For example, if you are buying singles then be sure to do your research - how useful is the card at different league levels? How long will it be usable in different formats? How have similar cards behaved in price in the past? Answering questions such as these can give you more information on possible outcomes, good or bad. A similar analysis could be done on items such as nodes, though those are harder to predict - since they are new assets in the Splinterlands world, we have less historical information to go on. In the crypto space it is also important to keep in mind bigger picture risks, such as the possibility of a bear market, the project shutting down, or it being a scam (though in my opinion Splinterlands is relatively safe in those last 2 areas, NFA).

Splinterlands is also a card game, and there are elements of risk involved in the actual gameplay as well. For example, if you think your opponent may go for a particular lineup, then you may choose to select a lineup which will beat that predicted lineup, but may lose to many others - a risky strategy, albeit one that can result in victory if you know your opponent well. The game also has random elements such as misses due to speed differences, so there is uncertainty or risk involved due to those odds.

Once you have identified your risks then you can choose to try to mitigate them. Maybe you decide to bring a "safer" lineup into battle, or to bring monsters with higher speed values. Spreading your investments across multiple cards and asset types or across a longer time period by dollar cost averaging are just a few possible ways in which you may try to reduce your risk. Do note that you may not always choose to mitigate your risk. If you have strong feelings about what is likely to happen, then mitigating those risks will oftentimes reduce your potential gains. Even if you end up deciding to go that route, knowing what the risks are gives you the tools you need to make a more informed decision.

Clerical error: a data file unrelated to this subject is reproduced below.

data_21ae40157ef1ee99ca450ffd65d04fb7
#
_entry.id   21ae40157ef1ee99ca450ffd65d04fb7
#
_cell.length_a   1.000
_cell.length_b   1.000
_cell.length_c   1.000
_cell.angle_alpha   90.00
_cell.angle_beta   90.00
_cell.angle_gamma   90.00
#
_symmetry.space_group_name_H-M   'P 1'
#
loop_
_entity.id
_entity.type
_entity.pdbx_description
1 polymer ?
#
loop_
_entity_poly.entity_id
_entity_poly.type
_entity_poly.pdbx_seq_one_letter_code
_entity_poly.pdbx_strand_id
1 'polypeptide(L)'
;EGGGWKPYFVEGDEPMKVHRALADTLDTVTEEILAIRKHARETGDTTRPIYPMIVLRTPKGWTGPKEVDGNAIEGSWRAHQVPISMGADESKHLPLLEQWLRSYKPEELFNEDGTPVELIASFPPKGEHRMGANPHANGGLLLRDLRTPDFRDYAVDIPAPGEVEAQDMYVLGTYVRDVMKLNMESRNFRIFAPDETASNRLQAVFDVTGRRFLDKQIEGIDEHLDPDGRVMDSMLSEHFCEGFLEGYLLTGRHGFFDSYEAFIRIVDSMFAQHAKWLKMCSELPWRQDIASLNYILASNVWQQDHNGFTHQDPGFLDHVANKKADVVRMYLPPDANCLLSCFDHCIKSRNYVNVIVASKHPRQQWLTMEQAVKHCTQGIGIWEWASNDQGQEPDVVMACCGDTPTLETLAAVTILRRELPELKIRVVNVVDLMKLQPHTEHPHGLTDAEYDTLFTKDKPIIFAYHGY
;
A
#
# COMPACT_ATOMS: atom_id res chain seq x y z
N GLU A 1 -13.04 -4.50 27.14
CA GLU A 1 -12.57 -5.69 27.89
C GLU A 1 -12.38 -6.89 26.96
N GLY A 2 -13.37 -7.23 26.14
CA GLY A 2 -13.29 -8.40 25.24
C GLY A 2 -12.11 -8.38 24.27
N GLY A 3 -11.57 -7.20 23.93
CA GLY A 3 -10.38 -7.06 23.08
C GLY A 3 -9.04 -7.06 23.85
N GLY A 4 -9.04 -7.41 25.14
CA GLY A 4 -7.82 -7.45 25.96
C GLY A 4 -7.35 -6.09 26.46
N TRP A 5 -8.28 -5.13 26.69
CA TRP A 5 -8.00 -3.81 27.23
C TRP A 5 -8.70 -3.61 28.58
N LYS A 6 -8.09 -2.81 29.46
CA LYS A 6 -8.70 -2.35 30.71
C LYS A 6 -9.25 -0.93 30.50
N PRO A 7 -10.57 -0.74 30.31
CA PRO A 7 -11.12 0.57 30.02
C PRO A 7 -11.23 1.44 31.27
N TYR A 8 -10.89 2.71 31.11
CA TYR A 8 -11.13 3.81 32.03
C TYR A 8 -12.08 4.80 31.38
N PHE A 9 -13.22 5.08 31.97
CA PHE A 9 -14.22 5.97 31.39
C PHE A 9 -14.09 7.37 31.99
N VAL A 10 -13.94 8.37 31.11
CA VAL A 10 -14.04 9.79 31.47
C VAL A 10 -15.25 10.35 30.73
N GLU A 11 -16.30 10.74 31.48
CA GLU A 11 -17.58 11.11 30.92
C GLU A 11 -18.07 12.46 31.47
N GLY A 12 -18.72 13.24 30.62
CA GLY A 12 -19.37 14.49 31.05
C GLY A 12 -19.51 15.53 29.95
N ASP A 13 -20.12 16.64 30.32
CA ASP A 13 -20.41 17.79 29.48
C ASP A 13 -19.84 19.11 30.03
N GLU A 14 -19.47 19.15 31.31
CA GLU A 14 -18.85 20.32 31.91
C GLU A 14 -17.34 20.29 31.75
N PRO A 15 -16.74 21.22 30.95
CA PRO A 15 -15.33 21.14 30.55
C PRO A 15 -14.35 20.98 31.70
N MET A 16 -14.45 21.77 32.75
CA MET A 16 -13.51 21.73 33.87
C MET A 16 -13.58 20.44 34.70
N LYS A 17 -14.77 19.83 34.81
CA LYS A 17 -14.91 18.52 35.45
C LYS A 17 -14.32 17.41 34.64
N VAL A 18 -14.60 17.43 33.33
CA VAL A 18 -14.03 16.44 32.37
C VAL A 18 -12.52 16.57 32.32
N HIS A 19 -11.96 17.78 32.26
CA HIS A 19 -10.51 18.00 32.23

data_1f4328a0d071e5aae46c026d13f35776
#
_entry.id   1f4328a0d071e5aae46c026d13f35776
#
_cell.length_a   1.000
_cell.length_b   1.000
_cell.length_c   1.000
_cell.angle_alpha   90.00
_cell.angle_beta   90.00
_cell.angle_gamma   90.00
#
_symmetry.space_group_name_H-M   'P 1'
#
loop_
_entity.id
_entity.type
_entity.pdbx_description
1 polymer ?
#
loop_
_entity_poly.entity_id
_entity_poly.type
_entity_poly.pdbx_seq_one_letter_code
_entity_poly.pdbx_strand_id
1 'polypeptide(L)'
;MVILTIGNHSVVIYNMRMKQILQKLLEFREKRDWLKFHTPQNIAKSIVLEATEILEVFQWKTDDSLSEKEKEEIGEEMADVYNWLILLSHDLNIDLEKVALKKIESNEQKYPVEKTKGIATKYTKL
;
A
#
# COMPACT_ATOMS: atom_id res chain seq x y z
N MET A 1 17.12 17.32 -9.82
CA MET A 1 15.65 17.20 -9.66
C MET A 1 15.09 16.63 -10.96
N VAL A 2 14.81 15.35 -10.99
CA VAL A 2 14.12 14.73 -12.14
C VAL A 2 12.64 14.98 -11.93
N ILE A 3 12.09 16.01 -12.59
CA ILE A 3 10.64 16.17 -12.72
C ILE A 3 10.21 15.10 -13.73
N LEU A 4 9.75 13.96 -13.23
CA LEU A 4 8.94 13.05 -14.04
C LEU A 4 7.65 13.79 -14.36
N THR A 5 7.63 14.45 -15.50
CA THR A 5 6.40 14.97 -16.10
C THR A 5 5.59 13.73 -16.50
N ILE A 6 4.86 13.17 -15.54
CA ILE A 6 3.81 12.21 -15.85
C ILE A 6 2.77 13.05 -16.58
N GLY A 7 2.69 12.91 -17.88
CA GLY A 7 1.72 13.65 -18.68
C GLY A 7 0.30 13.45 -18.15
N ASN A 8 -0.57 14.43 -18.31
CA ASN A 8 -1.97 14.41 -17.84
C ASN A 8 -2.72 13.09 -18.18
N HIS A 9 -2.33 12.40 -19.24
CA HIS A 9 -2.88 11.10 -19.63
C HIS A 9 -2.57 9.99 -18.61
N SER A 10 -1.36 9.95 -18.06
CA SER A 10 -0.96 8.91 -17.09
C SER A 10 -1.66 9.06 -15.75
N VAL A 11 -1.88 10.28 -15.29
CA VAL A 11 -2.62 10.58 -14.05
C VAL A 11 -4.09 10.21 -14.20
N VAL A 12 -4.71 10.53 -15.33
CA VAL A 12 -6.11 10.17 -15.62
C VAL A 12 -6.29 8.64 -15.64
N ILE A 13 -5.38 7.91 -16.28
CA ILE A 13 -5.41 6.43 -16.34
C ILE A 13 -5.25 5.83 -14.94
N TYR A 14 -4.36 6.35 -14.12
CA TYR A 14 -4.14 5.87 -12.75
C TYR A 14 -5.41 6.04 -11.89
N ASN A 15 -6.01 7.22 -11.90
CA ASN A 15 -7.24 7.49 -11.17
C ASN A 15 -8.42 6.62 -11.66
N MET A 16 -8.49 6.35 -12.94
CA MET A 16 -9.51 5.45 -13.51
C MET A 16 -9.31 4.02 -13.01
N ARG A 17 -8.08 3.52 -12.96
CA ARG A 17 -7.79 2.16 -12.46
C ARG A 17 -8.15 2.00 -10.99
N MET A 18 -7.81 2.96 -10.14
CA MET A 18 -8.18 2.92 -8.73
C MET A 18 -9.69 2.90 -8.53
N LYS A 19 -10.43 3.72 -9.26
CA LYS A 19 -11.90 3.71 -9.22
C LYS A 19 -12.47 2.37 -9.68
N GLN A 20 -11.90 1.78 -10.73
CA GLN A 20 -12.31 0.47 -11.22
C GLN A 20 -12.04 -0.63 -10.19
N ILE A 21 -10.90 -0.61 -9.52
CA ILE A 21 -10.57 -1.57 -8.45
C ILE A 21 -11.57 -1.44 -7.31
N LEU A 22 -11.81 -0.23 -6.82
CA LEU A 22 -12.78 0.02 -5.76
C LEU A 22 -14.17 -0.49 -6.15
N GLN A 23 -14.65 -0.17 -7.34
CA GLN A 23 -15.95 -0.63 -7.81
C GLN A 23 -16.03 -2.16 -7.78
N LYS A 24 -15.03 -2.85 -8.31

Why should we care?

It can become easy to forget what exactly we mean when we mention risk, and what we can (or should) do about it, but being able to identify, evaluate, and mitigate (or at least accept) risk will allow us to make better choices with our investments and resource allocations. While turning a blind eye to risks may help you to feel better in the short run, it can easily result in you unintentionally taking on more risk than you might have if you knew the big picture - and at that point it becomes gambling. Gambling at the casino with some money you can afford to lose is one thing. Gambling with your life savings and perhaps not even knowing it is a whole different story.


Thank you so much for reading all the way to the end. Interested in seeing some more of my writing in the future? Be sure to give me a follow! In the meantime, if you'd like to see some of my recent posts:


Thinking about giving Splinterlands a try but haven't signed up yet? Feel free to use my referral link: https://splinterlands.com?ref=bteim, and be sure to reach out to me if you have any questions!

All images used in this article are open source and obtained from Pixabay or Unsplash. Thumbnails borrowed with permission from the Splinterlands team or made in Canva.



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7 comments
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Indeed your post is good but don't you think you should source images you used?

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Thank you for taking the time to stop by! As mentioned at the bottom of my post:

"All images used in this article are open source and obtained from Pixabay or Unsplash. Thumbnails borrowed with permission from the Splinterlands team or made in Canva."

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But still curators will not have enough time to verify each image and it increases the risk of curating non copyright free images. Visit my profile and u can check from any post how I source images.

Just my thoughts. Rest is upto u.

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(Edited)

I understand your concerns, I will try to include image links in future posts. Thank you for the feedback 👍